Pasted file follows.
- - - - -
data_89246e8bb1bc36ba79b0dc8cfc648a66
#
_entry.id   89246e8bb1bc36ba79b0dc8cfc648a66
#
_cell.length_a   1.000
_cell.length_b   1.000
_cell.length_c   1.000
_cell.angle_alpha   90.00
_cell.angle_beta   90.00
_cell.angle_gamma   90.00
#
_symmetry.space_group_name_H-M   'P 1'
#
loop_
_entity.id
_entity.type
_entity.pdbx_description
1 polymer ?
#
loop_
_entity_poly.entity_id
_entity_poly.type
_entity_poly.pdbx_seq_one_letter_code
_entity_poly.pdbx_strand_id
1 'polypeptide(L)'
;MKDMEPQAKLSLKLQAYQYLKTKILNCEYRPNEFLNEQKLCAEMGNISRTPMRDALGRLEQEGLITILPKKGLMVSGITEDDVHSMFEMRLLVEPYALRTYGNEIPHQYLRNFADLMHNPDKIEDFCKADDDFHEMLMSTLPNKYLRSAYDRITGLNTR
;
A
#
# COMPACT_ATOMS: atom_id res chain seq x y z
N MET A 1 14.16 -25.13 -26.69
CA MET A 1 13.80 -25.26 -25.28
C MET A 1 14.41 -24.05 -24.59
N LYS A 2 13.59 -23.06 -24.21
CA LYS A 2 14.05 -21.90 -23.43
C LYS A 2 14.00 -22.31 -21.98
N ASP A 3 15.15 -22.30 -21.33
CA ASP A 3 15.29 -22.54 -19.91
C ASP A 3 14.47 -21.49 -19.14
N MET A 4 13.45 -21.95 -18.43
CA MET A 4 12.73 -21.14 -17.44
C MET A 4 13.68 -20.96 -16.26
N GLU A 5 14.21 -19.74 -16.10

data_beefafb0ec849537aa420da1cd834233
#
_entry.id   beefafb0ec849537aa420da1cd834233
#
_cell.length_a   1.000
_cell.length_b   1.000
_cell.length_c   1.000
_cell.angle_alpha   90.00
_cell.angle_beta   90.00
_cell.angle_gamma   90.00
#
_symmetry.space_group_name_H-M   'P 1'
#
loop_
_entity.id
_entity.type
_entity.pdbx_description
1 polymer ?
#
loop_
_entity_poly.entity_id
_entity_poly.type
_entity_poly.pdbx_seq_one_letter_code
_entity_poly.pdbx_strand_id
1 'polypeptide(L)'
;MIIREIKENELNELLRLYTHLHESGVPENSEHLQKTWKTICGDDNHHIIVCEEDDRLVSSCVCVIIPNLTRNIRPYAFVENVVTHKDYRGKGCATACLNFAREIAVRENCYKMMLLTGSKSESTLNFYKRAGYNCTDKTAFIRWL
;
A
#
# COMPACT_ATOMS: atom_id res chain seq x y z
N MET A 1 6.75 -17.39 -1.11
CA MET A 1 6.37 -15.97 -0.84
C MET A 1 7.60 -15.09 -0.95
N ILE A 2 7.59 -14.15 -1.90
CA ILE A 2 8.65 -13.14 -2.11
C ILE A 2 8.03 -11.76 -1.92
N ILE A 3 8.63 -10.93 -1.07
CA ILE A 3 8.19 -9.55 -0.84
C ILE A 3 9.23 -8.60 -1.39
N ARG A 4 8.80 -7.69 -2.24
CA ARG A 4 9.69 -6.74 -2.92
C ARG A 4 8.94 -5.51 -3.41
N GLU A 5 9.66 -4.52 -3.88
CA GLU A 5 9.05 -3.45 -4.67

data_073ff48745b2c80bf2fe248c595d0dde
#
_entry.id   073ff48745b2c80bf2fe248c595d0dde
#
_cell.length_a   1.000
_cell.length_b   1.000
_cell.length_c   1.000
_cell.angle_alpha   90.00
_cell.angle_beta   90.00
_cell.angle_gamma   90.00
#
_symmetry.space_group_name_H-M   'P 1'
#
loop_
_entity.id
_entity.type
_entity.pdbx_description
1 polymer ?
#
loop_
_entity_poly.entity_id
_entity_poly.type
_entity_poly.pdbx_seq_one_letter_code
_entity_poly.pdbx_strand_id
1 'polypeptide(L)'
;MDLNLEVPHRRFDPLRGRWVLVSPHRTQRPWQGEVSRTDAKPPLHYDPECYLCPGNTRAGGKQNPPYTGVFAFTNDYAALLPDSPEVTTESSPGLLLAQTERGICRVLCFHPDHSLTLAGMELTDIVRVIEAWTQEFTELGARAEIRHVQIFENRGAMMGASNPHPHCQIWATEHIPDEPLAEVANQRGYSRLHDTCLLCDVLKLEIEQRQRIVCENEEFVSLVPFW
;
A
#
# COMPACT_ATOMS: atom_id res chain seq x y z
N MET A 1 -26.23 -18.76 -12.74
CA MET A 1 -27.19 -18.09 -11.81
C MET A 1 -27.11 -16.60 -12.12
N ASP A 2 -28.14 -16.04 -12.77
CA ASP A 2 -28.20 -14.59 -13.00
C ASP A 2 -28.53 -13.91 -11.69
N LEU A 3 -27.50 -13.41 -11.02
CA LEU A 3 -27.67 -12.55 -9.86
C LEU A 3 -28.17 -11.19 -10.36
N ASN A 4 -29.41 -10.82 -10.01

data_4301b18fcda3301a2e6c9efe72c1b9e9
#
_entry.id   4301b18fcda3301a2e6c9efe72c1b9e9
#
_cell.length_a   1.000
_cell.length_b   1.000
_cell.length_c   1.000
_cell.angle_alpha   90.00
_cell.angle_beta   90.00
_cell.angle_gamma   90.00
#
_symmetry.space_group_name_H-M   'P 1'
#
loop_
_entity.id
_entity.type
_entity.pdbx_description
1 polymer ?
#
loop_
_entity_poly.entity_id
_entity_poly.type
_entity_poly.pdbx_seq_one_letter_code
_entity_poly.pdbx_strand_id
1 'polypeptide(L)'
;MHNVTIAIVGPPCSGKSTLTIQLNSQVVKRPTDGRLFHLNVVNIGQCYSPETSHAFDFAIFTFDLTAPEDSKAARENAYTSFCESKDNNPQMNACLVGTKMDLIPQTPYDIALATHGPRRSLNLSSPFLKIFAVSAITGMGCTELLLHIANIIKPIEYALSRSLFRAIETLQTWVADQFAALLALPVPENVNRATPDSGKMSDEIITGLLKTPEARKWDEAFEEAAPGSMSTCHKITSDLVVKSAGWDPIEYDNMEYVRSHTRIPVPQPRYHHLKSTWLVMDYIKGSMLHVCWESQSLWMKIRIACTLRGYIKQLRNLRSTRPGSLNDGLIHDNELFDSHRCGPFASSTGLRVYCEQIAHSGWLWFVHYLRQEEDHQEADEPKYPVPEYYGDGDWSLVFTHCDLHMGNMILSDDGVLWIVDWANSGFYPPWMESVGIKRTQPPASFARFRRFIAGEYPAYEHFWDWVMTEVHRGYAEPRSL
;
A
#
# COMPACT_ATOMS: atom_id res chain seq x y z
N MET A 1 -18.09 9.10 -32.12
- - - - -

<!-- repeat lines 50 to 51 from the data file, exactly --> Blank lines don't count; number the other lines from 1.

_cell.length_c   1.000
_cell.angle_alpha   90.00